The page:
For example, what did he consider “dying in threes”? For him, it was three deaths occurring “generally less than a month from the first to the last” (and that’s not even a calendar month). Generally? Could it be more vague? What could slip through such a wide net?
And what did he consider a “celebrity”? People “somehow equivalently famous or otherwise linked.” Somehow?
Here was his first trio for 1999: King Hussein of Jordan, Watergate figure John Ehrlichman, and movie critic Gene Siskel! Equivalently famous?! Somehow linked?! And they died over a two-week period.
You see the real pattern here: Data being altered to fit a hypothesis, and not vice versa. Thus, dying in threes will always be “proven.”
Naturally, because time is linear, people will always die in a sequence from which you can always count three in a row. Similarly, people die in twos, tens, and ten millions, from that perspective. They certainly all die in ones.
Therefore, the question is, over what time period a sequence of deaths is to be considered significant. This is where things instantly disintegrate, because almost everybody has their own definition. Under a month? Within a week? One every day for three days? You can take your pick—which is to say, it’s a bunch of nonsense.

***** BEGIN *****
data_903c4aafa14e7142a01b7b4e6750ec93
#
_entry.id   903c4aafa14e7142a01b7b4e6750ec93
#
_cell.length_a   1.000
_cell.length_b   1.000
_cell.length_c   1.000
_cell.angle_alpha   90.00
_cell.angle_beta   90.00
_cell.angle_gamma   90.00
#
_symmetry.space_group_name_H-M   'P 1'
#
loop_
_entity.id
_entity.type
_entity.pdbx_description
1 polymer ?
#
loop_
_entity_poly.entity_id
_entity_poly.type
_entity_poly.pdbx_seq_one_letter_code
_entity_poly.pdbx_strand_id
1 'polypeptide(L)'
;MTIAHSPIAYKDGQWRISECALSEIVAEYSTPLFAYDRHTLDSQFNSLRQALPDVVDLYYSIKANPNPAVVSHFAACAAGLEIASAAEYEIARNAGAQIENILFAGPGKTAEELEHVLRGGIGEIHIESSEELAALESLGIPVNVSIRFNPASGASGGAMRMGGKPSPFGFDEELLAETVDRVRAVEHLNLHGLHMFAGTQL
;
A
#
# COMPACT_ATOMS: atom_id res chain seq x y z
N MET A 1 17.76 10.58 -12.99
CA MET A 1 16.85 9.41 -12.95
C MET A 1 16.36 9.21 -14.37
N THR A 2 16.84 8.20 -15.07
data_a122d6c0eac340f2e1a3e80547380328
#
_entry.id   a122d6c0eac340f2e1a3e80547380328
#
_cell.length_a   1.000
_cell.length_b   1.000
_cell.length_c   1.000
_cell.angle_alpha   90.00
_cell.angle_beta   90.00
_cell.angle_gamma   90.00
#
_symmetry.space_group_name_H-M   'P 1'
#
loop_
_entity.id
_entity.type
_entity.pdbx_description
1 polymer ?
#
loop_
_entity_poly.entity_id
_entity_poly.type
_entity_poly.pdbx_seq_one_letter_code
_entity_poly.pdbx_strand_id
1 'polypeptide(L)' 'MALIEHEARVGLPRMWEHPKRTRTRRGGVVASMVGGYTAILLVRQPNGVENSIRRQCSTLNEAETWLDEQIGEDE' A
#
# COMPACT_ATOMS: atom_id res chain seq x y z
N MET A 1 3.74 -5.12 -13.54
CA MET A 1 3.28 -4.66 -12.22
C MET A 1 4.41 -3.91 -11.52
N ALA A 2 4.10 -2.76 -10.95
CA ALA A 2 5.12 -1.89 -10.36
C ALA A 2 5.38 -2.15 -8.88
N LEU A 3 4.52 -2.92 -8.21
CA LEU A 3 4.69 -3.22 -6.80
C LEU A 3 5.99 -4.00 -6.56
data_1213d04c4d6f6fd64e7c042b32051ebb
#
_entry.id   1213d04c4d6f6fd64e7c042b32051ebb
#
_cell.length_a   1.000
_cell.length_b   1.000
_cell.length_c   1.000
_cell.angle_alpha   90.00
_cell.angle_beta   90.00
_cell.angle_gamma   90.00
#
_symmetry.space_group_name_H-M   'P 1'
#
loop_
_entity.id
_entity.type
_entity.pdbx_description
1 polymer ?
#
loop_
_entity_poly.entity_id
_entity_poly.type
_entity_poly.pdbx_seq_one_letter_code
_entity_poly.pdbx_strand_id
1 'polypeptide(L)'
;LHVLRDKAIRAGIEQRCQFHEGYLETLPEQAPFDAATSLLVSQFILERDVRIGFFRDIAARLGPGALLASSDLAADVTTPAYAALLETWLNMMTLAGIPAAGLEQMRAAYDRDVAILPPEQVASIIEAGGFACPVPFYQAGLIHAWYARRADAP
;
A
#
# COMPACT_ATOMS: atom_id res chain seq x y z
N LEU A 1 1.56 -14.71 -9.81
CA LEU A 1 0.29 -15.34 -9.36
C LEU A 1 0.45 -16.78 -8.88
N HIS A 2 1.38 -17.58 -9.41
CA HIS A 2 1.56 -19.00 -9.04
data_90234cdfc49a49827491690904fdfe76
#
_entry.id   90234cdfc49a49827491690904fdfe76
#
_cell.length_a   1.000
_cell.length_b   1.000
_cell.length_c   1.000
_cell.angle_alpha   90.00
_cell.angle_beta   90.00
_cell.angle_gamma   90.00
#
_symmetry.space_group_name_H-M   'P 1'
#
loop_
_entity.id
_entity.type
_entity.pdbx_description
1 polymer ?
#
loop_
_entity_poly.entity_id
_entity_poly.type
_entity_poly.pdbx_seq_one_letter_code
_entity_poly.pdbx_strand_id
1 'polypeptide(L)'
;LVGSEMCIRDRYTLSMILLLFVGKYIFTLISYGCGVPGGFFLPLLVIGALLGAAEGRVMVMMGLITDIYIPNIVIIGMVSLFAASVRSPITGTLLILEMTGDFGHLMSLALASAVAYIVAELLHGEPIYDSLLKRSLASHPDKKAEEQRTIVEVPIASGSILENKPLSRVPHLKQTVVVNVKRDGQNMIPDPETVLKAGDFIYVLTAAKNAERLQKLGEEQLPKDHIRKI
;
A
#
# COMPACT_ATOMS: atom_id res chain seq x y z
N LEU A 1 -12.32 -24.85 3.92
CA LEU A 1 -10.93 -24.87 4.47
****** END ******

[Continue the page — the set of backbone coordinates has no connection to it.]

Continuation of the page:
Personally, I would insist on three in one day to even approach an impressive statistic.
I won’t even get into the time zone and international dateline problem.
Back to the definition problems: “celebrity.” What does it mean? It’s an increasingly broad term, now encompassing reality TV stars, well-known criminals and, in my almanac at least, a new influx of Cuban musicians.